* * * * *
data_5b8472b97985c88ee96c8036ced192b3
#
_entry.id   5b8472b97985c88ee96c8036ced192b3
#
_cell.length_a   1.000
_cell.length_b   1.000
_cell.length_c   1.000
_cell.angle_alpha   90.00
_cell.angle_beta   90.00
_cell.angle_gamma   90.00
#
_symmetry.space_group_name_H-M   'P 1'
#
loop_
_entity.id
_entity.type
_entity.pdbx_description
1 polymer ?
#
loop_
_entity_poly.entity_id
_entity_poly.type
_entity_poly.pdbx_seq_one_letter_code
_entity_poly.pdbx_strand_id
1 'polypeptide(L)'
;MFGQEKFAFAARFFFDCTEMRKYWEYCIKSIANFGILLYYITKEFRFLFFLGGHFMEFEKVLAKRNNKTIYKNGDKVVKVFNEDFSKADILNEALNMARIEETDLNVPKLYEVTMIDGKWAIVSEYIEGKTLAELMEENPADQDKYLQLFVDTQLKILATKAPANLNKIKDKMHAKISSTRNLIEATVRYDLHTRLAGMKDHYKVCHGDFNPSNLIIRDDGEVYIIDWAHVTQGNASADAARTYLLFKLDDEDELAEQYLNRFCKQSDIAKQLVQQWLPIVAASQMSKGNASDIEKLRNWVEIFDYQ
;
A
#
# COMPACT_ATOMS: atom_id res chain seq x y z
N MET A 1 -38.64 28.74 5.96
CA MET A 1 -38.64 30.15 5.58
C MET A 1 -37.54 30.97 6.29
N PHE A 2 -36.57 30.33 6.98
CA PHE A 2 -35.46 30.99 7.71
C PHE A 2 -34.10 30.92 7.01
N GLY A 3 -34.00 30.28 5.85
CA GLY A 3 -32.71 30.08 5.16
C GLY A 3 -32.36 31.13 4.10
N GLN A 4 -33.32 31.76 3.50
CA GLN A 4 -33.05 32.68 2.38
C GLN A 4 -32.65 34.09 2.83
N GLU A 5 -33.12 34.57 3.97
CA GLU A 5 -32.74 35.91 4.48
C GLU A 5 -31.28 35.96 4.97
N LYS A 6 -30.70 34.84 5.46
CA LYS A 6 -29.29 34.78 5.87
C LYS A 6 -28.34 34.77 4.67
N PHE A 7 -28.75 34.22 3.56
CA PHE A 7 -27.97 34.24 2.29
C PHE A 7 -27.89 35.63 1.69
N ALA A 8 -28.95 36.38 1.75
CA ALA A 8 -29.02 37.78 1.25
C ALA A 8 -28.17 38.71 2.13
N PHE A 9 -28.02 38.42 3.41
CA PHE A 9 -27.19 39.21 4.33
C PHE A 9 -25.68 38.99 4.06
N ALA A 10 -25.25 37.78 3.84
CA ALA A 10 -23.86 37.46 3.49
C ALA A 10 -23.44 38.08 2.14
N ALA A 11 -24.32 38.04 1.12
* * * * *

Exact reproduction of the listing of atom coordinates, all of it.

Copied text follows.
data_5b8472b97985c88ee96c8036ced192b3
#
_entry.id   5b8472b97985c88ee96c8036ced192b3
#
_cell.length_a   1.000
_cell.length_b   1.000
_cell.length_c   1.000
_cell.angle_alpha   90.00
_cell.angle_beta   90.00
_cell.angle_gamma   90.00
#
_symmetry.space_group_name_H-M   'P 1'
#
loop_
_entity.id
_entity.type
_entity.pdbx_description
1 polymer ?
#
loop_
_entity_poly.entity_id
_entity_poly.type
_entity_poly.pdbx_seq_one_letter_code
_entity_poly.pdbx_strand_id
1 'polypeptide(L)'
;MFGQEKFAFAARFFFDCTEMRKYWEYCIKSIANFGILLYYITKEFRFLFFLGGHFMEFEKVLAKRNNKTIYKNGDKVVKVFNEDFSKADILNEALNMARIEETDLNVPKLYEVTMIDGKWAIVSEYIEGKTLAELMEENPADQDKYLQLFVDTQLKILATKAPANLNKIKDKMHAKISSTRNLIEATVRYDLHTRLAGMKDHYKVCHGDFNPSNLIIRDDGEVYIIDWAHVTQGNASADAARTYLLFKLDDEDELAEQYLNRFCKQSDIAKQLVQQWLPIVAASQMSKGNASDIEKLRNWVEIFDYQ
;
A
#
# COMPACT_ATOMS: atom_id res chain seq x y z
N MET A 1 -38.64 28.74 5.96
CA MET A 1 -38.64 30.15 5.58
C MET A 1 -37.54 30.97 6.29
N PHE A 2 -36.57 30.33 6.98
CA PHE A 2 -35.46 30.99 7.71
C PHE A 2 -34.10 30.92 7.01
N GLY A 3 -34.00 30.28 5.85
CA GLY A 3 -32.71 30.08 5.16
C GLY A 3 -32.36 31.13 4.10
N GLN A 4 -33.32 31.76 3.50
CA GLN A 4 -33.05 32.68 2.38
C GLN A 4 -32.65 34.09 2.83
N GLU A 5 -33.12 34.57 3.97
CA GLU A 5 -32.74 35.91 4.48
C GLU A 5 -31.28 35.96 4.97
N LYS A 6 -30.70 34.84 5.46
CA LYS A 6 -29.29 34.78 5.87
C LYS A 6 -28.34 34.77 4.67
N PHE A 7 -28.75 34.22 3.56
CA PHE A 7 -27.97 34.24 2.29
C PHE A 7 -27.89 35.63 1.69
N ALA A 8 -28.95 36.38 1.75
CA ALA A 8 -29.02 37.78 1.25
C ALA A 8 -28.17 38.71 2.13
N PHE A 9 -28.02 38.42 3.41
CA PHE A 9 -27.19 39.21 4.33
C PHE A 9 -25.68 38.99 4.06
N ALA A 10 -25.25 37.78 3.84
CA ALA A 10 -23.86 37.46 3.49
C ALA A 10 -23.44 38.08 2.14
N ALA A 11 -24.32 38.04 1.12